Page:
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The Food and Drug Administration on Friday authorized a new antibody to protect immunocompromised individuals against Covid-19. 

The drug, known as Pemgarda and marketed by the biotech Invivyd, is the first such drug to become available since the agency pulled AstraZeneca’s Evusheld off the market in January 2023. New Omicron variants had rendered Evusheld ineffective.


Some immunocompromised patients — a group that includes certain cancer patients, patients with some autoimmune or genetic disorders, and organ transplant recipients — have been eagerly awaiting the new prophylactic. Because their condition or drugs they take for it weaken their immune systems, they don’t always get adequate protection from vaccination. Antibody treatments can add additional protection. 

There remains a need for additional Covid protections. Last week, over 10,000 patients with Covid-19 were admitted to U.S. hospitals. 

Still, it’s not clear how many patients will avail themselves of the new treatment. Invivyd, the drug’s developer, estimated there are 9 million immunocompromised people in the U.S., but its initial focus will be on the 485,000 with the most acute need: Stem cell transplant recipients, organ transplant recipients, and blood cancer patients.


Evusheld itself had gone vastly underused when it was available, prompting the federal government to launch efforts to educate the public about its existence. And the need is probably less acute now for some: Although immunocompromised patients have a reduced response to vaccination, many may still gain some protection from multiple rounds of vaccination and exposure to the virus. Uptake for other measures to mitigate Covid risk, such as boosters and Paxlovid upon infection, has also declined precipitously, despite public health efforts.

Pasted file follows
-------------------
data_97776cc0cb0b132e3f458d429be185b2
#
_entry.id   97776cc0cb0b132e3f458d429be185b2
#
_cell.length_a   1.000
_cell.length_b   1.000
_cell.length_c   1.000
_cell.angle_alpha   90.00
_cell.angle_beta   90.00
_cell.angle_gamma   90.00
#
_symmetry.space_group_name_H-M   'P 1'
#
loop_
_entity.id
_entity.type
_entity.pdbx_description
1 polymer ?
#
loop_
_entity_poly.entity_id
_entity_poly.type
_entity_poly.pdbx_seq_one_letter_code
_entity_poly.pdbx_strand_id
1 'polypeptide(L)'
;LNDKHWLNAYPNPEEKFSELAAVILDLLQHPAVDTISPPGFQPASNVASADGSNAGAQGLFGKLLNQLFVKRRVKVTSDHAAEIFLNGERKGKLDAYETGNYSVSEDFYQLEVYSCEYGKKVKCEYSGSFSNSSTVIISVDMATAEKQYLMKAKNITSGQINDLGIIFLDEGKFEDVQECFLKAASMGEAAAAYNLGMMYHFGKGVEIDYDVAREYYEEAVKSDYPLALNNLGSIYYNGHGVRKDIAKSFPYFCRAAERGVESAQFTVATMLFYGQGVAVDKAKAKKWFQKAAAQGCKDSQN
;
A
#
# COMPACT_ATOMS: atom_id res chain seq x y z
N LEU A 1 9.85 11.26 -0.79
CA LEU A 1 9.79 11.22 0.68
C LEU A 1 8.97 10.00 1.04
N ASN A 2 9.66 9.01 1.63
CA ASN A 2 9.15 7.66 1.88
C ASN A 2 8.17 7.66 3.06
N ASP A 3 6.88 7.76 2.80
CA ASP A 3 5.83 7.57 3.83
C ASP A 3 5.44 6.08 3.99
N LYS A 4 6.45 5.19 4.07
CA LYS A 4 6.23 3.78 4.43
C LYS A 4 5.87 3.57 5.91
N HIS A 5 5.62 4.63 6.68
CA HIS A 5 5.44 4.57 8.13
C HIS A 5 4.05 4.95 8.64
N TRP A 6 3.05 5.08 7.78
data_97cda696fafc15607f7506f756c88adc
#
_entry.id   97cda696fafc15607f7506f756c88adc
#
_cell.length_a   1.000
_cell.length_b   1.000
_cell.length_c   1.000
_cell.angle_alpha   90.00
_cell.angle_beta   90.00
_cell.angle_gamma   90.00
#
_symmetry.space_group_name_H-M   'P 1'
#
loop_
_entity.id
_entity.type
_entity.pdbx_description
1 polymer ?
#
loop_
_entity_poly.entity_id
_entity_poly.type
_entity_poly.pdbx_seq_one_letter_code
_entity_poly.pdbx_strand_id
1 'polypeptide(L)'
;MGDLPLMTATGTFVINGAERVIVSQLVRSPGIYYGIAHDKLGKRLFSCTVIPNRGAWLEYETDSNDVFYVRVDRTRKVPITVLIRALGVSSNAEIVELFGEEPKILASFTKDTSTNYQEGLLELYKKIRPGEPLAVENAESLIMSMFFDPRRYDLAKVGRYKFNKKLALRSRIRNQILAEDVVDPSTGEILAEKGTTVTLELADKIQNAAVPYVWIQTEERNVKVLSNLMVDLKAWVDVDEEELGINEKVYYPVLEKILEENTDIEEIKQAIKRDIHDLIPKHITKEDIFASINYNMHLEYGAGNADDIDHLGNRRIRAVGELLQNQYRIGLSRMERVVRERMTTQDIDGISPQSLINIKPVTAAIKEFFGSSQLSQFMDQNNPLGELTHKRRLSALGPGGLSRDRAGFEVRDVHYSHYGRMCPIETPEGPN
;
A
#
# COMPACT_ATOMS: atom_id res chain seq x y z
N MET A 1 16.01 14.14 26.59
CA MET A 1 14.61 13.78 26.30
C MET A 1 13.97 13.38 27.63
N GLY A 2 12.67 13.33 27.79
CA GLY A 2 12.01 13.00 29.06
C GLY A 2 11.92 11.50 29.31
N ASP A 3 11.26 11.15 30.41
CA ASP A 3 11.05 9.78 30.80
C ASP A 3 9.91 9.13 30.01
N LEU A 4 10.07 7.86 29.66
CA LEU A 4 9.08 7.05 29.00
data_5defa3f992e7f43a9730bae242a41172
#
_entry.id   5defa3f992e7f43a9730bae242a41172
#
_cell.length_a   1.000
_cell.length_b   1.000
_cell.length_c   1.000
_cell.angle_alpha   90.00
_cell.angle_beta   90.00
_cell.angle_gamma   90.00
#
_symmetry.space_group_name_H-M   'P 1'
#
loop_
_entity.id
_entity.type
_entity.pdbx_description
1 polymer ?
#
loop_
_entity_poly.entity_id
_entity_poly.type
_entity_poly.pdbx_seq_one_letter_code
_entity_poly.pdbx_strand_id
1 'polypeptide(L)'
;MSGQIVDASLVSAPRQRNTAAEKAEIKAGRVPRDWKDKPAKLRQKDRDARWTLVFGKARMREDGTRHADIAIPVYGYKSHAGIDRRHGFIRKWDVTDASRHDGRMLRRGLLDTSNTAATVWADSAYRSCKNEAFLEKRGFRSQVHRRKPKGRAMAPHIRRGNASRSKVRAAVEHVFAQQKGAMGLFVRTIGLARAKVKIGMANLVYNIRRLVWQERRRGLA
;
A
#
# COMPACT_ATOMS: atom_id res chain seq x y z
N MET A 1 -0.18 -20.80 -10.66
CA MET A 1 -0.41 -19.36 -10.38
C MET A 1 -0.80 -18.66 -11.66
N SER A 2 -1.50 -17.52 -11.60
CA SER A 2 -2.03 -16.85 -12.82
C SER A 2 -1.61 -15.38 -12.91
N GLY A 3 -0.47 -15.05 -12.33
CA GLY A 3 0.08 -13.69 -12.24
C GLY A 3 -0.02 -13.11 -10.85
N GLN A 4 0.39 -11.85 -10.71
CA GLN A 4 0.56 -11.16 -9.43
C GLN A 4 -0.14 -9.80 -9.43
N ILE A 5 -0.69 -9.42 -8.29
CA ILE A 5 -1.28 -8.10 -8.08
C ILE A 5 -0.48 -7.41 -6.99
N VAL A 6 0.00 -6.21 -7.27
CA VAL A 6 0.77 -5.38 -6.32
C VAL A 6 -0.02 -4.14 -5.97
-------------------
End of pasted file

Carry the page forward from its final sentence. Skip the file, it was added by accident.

“We will explore having it available at our institution, so that our very compromised patients and the services and specialities that take care of those patients know that it’s an option,” said Priya Nori, an infectious disease specialist at Albert Einstein College of Medicine. “But we’re not expecting gangbusters in terms of interest.”

Invivyd has not yet disclosed a price. 

The company was originally founded in 2020 by antibody expert Tillman Gerngross, under the name Adagio, and raised $309 million in an IPO a year later. But the company’s original antibody — which had been designed to be all but variant-proof — was soon rendered ineffective by the advent of Omicron, eventually leading to Gerngross’s resignation and a series of high-level changes at the company.

Pemgarda is a re-engineered version of the original antibody, designed to cover Omicron variants. That gave Invivyd a faster path to getting a new preventative on the market than competitors who started from scratch.

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